What Is This Rest, And Where Can We Find It? by Briana Elizabeth

There have been a few blog posts around the internet lately on a phrase that Andrew Kern is famous for, “teaching from a state of rest.” It’s one that has left many a homeschooling mother scratching her head for hours; frankly, I’ve only been able to understand it as a few ideas have come colliding together in my own heart. Though there are many soft and grace-filled posts on the state of rest out there, this is not one that is soft. Grace is favor, the free and undeserved help God gives us to respond to his call to become children of God, adopted sons, and partakers of the divine nature and of eternal life. Sometimes grace comes in the form of a clue-by-four: this post is for those who need a little more definition in how this works out in our lives, people like myself.

Other blogs have wonderful posts on this idea and how to attain it, but I’m going to come at it from another angle: that rest starts with observing our unmet expectations and what those expectations mean, and what they shine a spotlight on. I’ve written before on Sandbox to Socrates about homeschooling being a spotlight on what can be wrong in our households; in this case, homeschooling can be a spotlight on what is wrong in our hearts.

There is a great homily on Audio Sancto called  Sloth: the Vice of Homeschoolers. When I didn’t understand the meaning of the word sloth, I was pretty taken aback by that title.


noun ˈslȯth, ˈsläth also ˈslōth

: the quality or state of being lazy

: a type of animal that lives in trees in South and Central America and that moves very slowly

Sloth is often summed up as laziness, but a truer definition is not doing what we are supposed to be doing, when we are supposed to be doing it. The cure for being slothful is knowing our place (you will hear more on that in the audio homily), which is doing what you are supposed to be doing, when you are supposed to be doing it.

Meaning, if your house is spotless, but the children’s education has fallen off the pier, that is sloth. If you have been running around like a chicken with her head off, but you are supposed to be resting, you are being slothful. If you are bound up in unmet expectations of your child’s education, are buying heaps of curriculum in hopes that it will be THE thing that gets them into Harvard, if your heart is anxious (when you are supposed to be resting in trust) you are being slothful. If you are piling worksheet after worksheet in front of your child because more of any work = success, you might be slothful.

Sometimes when sloth doesn’t look like laziness, it is shining a spotlight on our idols. What makes us anxious? Impatient? Angry? Bitter? Most of the time, it is unmet expectations. Unmet expectations of what? That our children would be gifted students and they are ‘only’ average? That the work would be easier? That our days would look like some fictionalized ideal in our heads? That the monotony of the day wouldn’t make us think that if we were out there, with a career or job, we would be doing something useful with our lives? That someone, anyone, would be a better teacher than we are?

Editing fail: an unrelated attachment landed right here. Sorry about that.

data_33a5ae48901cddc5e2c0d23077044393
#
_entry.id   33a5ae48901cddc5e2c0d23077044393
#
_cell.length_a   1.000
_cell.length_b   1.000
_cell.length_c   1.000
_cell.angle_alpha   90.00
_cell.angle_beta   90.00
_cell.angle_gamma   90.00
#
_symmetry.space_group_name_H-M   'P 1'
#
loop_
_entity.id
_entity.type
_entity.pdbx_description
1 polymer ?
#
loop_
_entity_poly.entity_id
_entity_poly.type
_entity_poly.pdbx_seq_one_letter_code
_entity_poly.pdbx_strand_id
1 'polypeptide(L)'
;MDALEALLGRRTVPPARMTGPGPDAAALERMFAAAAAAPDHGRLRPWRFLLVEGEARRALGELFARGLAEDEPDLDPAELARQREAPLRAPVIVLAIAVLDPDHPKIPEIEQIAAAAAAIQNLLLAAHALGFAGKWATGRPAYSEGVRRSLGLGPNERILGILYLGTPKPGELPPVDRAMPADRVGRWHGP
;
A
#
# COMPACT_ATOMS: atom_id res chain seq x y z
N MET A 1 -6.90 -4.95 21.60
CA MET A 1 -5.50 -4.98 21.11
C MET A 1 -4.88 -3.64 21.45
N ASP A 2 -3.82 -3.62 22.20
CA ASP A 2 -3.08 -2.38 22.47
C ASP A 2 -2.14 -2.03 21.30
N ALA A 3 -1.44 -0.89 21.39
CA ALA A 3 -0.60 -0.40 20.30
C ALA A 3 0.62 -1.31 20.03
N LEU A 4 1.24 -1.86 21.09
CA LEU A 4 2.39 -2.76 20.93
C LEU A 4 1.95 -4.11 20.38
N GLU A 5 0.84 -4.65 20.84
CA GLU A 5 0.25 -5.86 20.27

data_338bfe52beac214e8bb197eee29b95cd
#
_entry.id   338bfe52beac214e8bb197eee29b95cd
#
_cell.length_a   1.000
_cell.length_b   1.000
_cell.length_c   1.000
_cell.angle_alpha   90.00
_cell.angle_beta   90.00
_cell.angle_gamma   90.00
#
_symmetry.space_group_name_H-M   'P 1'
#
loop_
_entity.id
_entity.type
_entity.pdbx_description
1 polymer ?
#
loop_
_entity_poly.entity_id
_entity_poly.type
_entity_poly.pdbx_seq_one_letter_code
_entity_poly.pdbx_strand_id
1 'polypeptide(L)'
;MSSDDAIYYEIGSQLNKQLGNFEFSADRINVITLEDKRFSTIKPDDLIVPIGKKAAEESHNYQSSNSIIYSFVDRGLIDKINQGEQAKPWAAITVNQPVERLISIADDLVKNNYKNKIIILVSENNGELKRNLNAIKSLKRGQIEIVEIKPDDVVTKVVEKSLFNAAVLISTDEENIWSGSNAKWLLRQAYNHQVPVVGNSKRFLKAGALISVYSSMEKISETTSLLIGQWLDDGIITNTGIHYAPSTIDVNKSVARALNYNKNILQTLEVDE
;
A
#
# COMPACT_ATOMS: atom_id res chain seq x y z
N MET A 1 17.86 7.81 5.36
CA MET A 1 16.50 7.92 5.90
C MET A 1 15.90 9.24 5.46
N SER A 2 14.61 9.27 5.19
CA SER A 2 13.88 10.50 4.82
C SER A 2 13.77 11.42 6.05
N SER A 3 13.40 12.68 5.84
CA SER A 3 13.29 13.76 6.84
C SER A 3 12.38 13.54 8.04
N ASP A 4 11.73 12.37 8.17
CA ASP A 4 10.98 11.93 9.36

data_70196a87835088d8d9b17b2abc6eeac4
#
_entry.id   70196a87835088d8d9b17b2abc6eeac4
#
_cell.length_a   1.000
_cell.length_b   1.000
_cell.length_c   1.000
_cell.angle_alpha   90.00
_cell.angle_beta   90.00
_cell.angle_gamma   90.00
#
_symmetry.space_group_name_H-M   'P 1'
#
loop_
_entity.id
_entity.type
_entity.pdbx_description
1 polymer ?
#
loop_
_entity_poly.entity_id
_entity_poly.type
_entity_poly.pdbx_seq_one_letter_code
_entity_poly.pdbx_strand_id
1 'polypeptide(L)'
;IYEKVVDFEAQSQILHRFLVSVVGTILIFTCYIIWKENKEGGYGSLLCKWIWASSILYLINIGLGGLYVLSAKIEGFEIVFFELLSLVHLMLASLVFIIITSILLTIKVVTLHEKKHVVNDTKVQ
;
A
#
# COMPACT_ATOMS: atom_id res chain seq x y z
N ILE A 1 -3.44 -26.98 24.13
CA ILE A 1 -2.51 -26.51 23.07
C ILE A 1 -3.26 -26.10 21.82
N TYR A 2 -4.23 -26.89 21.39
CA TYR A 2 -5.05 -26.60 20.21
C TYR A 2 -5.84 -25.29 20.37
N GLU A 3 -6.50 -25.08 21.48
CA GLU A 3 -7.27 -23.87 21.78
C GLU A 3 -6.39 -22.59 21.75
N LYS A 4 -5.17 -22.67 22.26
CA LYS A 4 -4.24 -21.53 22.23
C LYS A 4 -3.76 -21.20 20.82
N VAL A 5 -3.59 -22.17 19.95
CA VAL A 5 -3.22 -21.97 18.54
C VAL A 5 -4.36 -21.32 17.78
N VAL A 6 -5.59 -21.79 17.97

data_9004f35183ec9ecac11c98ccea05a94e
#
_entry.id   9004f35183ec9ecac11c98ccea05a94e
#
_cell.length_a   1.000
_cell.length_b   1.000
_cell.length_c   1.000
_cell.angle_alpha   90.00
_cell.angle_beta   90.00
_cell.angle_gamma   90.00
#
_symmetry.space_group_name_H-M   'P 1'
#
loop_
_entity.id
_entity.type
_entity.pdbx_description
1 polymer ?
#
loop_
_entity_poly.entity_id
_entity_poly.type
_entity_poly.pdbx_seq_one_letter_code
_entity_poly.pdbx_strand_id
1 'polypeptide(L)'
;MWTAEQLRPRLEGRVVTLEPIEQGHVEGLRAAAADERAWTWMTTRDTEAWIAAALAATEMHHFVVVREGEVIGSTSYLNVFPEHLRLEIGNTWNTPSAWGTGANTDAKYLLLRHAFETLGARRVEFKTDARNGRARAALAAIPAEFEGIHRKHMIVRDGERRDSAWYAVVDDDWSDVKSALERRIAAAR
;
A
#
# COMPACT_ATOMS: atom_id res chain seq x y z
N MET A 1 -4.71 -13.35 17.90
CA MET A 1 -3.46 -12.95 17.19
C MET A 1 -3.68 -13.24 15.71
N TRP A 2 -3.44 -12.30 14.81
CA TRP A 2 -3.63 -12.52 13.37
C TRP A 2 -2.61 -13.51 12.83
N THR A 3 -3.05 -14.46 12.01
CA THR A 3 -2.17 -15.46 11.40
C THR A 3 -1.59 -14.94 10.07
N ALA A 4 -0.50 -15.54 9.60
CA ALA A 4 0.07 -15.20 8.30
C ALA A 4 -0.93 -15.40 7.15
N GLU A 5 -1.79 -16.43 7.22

Do we have more pride in our teaching ability, rather than trusting our children’s needs being met through us? Are we anxious and fearful of doing the wrong thing because everyone else is doing something different? Comparisons lead us to constantly question ourselves and the paths our families are on. Are we questioning our vocations as mothers and homeschoolers because the outside world looks prettier and more rewarding when our egos are are bruised because we’re ‘just’ stay at home mothers?

Look, sometimes we DO need to just clean up the house, and get the meals on the table, and put our noses to the grindstone, to pull ourselves up by the bootstraps because we’ve fallen. But even then, there is rest. There is rest because of trust. There is trust in the calling, in the vocation in our lives that is marriage and the upbringing of our children; trust in the love of Christ because he will not lead us astray; trust that when we DO get off track, He writes straight with crooked lines.


In the end, with sloth it all comes down to ego, to what we think what should be–and wasn’t pride the first sin? Us forgetting who God is and our place. In Him.

So. How do we teach from a state of rest? By repenting. Sometimes when we think of repenting, we think of sackcloth and ashes. But that’s not what it is. It means to turn around, to change your mind. Doesn’t that sound much easier–to walk toward something better? But part of repenting is acknowledging that we need to change our minds. Let’s not be so stuck in our ways that we are unable to change our minds.